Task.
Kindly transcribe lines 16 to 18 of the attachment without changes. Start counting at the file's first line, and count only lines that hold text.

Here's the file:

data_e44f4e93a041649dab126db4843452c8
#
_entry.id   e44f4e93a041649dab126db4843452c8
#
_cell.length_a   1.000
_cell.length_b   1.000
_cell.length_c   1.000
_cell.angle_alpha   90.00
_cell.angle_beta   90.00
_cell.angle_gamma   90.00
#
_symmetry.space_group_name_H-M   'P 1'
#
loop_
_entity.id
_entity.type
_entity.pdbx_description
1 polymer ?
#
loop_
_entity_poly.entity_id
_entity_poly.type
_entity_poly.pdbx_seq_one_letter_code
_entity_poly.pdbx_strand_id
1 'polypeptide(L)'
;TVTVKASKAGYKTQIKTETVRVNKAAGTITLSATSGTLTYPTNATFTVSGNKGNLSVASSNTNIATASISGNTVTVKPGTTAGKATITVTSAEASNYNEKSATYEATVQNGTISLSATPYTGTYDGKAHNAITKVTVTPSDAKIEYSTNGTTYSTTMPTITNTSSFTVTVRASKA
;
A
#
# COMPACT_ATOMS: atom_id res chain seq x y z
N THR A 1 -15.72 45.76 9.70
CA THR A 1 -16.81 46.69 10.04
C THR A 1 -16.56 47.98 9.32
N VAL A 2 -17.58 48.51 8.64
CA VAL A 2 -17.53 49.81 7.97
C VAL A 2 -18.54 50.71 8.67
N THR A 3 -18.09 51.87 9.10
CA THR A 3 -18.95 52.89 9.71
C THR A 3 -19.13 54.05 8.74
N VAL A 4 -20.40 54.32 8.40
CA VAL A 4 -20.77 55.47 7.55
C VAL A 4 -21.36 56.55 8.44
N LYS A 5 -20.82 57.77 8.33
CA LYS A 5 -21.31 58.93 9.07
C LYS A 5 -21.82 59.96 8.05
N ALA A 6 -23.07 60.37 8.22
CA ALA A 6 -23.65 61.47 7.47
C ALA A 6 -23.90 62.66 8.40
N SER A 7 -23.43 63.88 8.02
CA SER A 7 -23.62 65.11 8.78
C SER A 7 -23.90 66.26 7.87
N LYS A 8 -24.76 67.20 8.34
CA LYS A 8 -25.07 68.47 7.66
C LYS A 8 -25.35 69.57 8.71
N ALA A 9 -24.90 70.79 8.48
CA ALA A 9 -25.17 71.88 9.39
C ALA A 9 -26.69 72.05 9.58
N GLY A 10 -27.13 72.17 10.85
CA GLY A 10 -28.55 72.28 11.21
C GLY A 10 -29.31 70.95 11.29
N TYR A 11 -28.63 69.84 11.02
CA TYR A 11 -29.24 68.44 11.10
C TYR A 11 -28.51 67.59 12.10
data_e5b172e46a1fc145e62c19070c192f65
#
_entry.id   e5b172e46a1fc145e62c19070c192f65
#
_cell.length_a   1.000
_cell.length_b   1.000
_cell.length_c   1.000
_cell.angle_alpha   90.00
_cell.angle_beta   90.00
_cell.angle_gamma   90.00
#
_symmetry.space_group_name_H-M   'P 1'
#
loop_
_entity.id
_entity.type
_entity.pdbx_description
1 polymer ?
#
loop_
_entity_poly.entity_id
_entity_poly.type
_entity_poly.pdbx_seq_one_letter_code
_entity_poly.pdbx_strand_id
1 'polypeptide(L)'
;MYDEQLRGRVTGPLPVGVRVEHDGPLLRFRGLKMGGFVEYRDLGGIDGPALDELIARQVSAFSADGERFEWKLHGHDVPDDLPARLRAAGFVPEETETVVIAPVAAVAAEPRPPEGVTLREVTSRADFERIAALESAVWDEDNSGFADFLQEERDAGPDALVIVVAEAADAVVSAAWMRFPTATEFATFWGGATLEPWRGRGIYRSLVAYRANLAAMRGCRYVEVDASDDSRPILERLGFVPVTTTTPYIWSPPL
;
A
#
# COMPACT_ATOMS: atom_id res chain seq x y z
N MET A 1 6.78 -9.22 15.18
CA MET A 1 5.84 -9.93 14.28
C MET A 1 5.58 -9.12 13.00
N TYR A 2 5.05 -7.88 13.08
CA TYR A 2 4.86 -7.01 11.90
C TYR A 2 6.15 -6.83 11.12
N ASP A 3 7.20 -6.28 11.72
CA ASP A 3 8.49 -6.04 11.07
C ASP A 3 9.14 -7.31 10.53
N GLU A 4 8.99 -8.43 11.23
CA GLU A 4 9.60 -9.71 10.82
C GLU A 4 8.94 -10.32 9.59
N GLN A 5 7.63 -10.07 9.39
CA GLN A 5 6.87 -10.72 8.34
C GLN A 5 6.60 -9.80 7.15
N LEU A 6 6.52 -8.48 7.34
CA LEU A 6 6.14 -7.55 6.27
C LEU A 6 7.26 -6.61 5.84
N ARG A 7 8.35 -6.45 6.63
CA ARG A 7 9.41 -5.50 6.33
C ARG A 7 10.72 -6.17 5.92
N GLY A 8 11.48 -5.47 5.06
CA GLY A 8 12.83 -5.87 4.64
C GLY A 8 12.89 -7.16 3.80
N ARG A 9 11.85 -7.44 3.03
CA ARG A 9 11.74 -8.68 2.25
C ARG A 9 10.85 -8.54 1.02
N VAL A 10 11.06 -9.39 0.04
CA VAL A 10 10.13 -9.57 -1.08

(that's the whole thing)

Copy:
_entity.type
_entity.pdbx_description
1 polymer ?